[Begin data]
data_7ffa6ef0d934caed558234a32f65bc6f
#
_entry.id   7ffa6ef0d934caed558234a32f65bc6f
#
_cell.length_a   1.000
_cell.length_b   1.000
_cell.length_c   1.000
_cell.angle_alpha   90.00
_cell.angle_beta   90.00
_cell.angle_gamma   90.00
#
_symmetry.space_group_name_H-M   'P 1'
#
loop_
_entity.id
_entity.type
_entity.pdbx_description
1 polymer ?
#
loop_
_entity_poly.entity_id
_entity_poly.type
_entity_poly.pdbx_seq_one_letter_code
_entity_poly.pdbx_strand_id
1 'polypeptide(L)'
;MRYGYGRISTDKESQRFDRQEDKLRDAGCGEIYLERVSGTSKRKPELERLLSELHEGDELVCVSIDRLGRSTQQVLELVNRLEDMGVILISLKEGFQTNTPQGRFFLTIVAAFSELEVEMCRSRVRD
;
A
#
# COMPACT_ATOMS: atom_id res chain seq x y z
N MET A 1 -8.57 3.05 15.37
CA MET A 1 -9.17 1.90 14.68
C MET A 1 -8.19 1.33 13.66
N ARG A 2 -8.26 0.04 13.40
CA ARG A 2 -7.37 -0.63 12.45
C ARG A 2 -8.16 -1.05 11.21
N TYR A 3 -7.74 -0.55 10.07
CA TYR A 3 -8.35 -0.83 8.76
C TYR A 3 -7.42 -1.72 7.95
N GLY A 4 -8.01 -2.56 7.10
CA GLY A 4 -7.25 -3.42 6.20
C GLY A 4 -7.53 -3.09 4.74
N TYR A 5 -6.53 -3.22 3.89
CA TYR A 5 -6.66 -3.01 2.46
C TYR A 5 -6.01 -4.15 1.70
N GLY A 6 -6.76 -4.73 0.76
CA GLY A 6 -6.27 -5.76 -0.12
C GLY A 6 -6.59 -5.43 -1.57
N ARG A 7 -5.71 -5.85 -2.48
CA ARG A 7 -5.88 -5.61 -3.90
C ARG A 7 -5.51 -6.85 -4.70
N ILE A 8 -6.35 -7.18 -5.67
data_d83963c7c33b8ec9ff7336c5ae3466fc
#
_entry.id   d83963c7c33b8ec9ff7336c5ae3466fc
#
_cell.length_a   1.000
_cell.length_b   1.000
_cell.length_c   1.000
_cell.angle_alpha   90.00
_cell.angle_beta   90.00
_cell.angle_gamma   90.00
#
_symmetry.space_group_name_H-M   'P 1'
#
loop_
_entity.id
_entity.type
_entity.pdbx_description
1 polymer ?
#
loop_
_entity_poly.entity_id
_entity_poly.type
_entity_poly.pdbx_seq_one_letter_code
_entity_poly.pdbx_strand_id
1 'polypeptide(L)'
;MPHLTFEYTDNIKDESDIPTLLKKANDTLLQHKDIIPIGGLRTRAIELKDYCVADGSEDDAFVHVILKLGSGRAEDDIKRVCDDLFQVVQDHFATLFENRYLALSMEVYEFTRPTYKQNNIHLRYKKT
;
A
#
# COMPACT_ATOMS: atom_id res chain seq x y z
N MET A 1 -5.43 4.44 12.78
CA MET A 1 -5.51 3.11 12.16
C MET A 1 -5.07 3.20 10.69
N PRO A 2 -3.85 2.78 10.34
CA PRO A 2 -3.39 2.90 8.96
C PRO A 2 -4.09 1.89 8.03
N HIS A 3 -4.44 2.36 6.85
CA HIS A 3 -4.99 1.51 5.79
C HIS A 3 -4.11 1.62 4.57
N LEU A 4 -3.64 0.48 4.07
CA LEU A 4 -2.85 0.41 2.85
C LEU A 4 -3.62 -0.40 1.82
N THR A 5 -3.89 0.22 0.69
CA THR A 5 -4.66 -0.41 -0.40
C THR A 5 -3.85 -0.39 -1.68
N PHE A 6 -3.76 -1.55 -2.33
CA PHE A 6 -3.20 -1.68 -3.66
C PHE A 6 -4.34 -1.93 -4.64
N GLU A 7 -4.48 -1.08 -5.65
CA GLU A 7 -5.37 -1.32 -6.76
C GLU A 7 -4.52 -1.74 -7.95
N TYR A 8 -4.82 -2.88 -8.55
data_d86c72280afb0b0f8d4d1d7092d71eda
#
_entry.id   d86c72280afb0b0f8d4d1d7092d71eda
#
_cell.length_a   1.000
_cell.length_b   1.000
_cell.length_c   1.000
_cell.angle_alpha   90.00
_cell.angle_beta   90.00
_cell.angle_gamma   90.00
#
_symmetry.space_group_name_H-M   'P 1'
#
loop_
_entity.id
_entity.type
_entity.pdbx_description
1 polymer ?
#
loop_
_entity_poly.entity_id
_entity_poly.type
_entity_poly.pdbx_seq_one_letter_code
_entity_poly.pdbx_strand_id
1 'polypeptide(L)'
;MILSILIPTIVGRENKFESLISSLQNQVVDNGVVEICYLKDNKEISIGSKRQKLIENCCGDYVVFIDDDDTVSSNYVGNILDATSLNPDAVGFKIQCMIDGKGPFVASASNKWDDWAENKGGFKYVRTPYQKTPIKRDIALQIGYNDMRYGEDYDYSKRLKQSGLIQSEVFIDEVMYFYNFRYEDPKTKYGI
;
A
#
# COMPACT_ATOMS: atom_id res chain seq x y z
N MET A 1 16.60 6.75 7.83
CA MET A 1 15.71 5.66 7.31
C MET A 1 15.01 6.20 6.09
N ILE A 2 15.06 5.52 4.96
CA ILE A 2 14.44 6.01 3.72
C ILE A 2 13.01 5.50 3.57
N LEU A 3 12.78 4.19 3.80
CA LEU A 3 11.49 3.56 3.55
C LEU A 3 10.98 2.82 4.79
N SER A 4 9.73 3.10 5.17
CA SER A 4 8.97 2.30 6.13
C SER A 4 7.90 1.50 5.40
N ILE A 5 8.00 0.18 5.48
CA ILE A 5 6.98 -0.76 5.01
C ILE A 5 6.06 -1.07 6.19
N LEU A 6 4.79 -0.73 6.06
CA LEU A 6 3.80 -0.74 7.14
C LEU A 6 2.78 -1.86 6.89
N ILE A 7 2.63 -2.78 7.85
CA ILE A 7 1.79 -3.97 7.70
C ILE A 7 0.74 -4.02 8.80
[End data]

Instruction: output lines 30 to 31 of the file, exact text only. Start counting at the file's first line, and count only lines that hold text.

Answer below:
# COMPACT_ATOMS: atom_id res chain seq x y z
N MET A 1 -8.57 3.05 15.37